gtarQuestion: When is a guitar more than a guitar?

Answer: When it’s a piece of digitally augmented hardware that embeds an iPhone within its casing and serves as a clandestine entry point for a bidirectional music platform.

Got that?

When Santa Clara-based Incident Technologies launched the Gtar at TechCrunch Disrupt New York last year, got a lot of hype – “disruption defined,” said TechCrunch – and the surprise benefit of standing out as a hardware play amid of sea of software.

After coming in at second place in the pitch competition, the Gtar went on to enjoy several rounds of favorable press, with tech watchers and music folks impressed by the smart integration of an iPhone and apps into the actual guitar, which still felt and played like a normal stringed instrument. Thanks to the app magic, Gtar players can see the notes of a song they are playing mapped out on the instrument’s fretboard, and they can change the sound of the instrument with the tap of a touchscreen button. Incident went on to raise more than $350,000 for the project on Kickstarter. It had also raised $745,000 in seed funding.

What stood out more than anything else was the novelty of the instrument. From the tech perspective, here was something that leveraged the power of the iPhone, but in an unexpected direction: to improve a hardware experience. From a musician’s perspective, here was a low-cost synthesizer ($399) that could not only teach guitar but also sound like different instruments.

But what Incident’s founder and CEO, Idan Beck, didn’t talk about was how the Gtar is actually just the first step towards realizing a wider vision – one in which the Gtar is one of a suite of instruments interacting with a platform for developers and consumers that could open up new possibilities in music creation and distribution. Not only would a platform serve as a distribution and sales point for content, but it would also host third-party apps that build on the Gtar experience.

A platform has been at the core of what Incident has been building since Day One, says Beck, but to make it work the startup needed something unique to tie it to, and to kickstart a community of potential users. The Gtar is necessary to the vision, because Incident’s platform will be the only way people can get their content to play nicely with the instrument.

An SDK is already out in the wild, but the first key part of the platform is a content creation tool that Incident will release in the coming months. “Initially,” Beck concedes, “this tool’s going to kind of suck.” But it will be the only way to get content onto the Gtar. The tool’s basic function will allow users to access tracks on the platform and remix or repurpose them for their own use. For example, a game developer might pull down a song from the platform for use in a Web game. Even if no money changes hands, the tool will track the attribution tail so that the original artist gets credit.

While the content-creation tool might initially be crude, Beck sees it evolving into a powerful piece of software that might ultimately compete with high-end production software, such as that provided by Ableton, going well beyond the capabilities of other tools that are available for free, such as Apple’s GarageBand. The tool, which is built in HTML5 and will operate within the browser, is about 80 percent complete, Beck says.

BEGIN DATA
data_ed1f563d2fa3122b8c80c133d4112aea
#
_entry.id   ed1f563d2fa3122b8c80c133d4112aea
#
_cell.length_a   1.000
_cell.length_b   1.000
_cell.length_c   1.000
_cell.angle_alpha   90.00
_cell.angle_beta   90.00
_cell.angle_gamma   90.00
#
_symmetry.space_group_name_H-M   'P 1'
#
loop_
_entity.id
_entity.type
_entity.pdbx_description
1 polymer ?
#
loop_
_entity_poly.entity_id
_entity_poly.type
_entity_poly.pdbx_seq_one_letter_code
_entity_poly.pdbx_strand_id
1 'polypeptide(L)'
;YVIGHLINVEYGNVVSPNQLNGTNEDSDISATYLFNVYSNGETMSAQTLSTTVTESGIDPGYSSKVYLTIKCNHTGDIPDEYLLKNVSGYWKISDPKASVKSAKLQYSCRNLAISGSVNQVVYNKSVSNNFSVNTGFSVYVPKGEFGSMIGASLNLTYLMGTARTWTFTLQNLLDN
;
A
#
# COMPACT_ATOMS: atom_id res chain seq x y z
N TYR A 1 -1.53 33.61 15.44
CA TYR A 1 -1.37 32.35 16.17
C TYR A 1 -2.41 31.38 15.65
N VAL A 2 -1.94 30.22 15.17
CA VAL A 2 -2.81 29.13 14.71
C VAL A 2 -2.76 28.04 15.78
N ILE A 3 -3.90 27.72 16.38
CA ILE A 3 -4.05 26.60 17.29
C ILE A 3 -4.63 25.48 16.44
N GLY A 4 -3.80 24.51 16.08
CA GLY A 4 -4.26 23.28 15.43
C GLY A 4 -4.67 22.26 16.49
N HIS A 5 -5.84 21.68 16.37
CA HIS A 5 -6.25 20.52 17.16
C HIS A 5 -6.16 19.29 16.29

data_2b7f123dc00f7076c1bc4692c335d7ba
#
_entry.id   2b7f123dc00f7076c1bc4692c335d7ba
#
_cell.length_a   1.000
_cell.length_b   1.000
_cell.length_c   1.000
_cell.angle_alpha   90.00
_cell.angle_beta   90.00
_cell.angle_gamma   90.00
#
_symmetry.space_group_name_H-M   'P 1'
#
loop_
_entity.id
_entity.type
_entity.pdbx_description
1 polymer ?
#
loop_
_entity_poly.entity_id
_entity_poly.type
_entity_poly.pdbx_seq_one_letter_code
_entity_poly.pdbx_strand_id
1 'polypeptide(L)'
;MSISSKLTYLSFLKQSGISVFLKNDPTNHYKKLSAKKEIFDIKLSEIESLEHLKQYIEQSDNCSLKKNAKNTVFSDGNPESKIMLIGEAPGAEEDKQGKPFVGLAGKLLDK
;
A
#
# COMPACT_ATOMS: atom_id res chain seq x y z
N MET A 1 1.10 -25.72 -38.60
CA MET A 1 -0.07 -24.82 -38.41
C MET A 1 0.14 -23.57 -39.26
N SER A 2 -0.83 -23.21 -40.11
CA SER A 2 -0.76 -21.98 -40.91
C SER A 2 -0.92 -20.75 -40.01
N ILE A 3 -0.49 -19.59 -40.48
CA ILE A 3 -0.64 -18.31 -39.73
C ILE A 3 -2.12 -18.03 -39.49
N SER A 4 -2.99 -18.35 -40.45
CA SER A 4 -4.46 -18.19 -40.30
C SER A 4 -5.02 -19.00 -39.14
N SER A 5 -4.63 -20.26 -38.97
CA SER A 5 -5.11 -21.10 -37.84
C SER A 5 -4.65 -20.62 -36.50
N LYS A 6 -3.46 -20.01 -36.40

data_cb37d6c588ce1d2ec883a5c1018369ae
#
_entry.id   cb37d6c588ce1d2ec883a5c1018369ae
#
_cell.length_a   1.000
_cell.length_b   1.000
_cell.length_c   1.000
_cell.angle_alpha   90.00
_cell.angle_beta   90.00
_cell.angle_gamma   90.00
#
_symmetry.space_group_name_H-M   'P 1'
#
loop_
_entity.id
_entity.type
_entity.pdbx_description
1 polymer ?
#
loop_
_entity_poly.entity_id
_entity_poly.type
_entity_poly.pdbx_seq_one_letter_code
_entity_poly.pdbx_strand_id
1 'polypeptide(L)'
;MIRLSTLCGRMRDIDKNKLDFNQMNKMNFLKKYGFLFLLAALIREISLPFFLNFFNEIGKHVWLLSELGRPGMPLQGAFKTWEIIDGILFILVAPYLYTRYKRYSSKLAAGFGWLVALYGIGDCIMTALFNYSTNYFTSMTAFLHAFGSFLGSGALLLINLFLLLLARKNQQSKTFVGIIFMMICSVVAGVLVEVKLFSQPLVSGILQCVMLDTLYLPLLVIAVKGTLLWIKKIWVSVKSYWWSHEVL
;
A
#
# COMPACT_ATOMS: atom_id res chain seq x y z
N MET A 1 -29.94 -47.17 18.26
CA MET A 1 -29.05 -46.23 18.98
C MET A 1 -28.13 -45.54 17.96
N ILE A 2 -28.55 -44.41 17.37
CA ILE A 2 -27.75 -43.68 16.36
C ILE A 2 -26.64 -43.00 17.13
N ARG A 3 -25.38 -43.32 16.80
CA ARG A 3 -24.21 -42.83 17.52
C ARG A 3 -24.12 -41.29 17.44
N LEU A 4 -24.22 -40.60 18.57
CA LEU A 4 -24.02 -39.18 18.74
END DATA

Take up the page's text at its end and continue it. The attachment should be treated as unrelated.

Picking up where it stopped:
Incident already has the beginnings of an app platform – the offerings include sound-effect apps and a virtual recording studio – but it will be building that out with social features and collaboration tools, so users can see what their friends are listening to and using. While all its propritary software tools will always be free, Beck says, the plan is to take a cut of sales of paid apps and content, similar to how Apple takes a 30 percent piece of all app revenue through iOS.

“We don’t just want to make a product that people want to play, but we want to really embed it in an entire ecosystem,” says Beck of the Gtar. However, the Gtar won’t be the only instrument in this ecosystem. Beck says more products are coming down the chute. At this point, he won’t disclose which exact instruments we can expect to see in the near future, but one obvious contender would be a keyboard, which has for decades been augmented by software anyway and would seem to lend itself perfectly to the Gtar model. Says Beck, “We’re building something really large.”

Having a big vision and a nifty instrument, of course, is not the same thing as having an actual platform product. Incident’s first challenge will be proving that it can build what it is describing, which will be no small task with its team of just six people. Money will also be a concern. One year on from its Kickstarter campaign, and more than 18 months since it closed its seed round, it’s likely that Incident’s runway is rapidly contracting. If you also take into account venture capitalists’ reluctance to fund hardware startups, the company’s immediate financial prospects can’t look all that bright.

Even though Beck says he does see a day where there are ways to interact with the Incident platform that aren’t hardware specific, the company’s fortunes for now still rest very much on the Gtar, the company’s only source of revenue. So far it has sold more than 1,000 of the $399 instruments in just over a year. About 800 of those sales, however, came from the Kickstarter campaign alone.

Ultimately, the platform will be key to Incident’s business. The question right now, however, is whether or not the platform will have a stable enough foundation.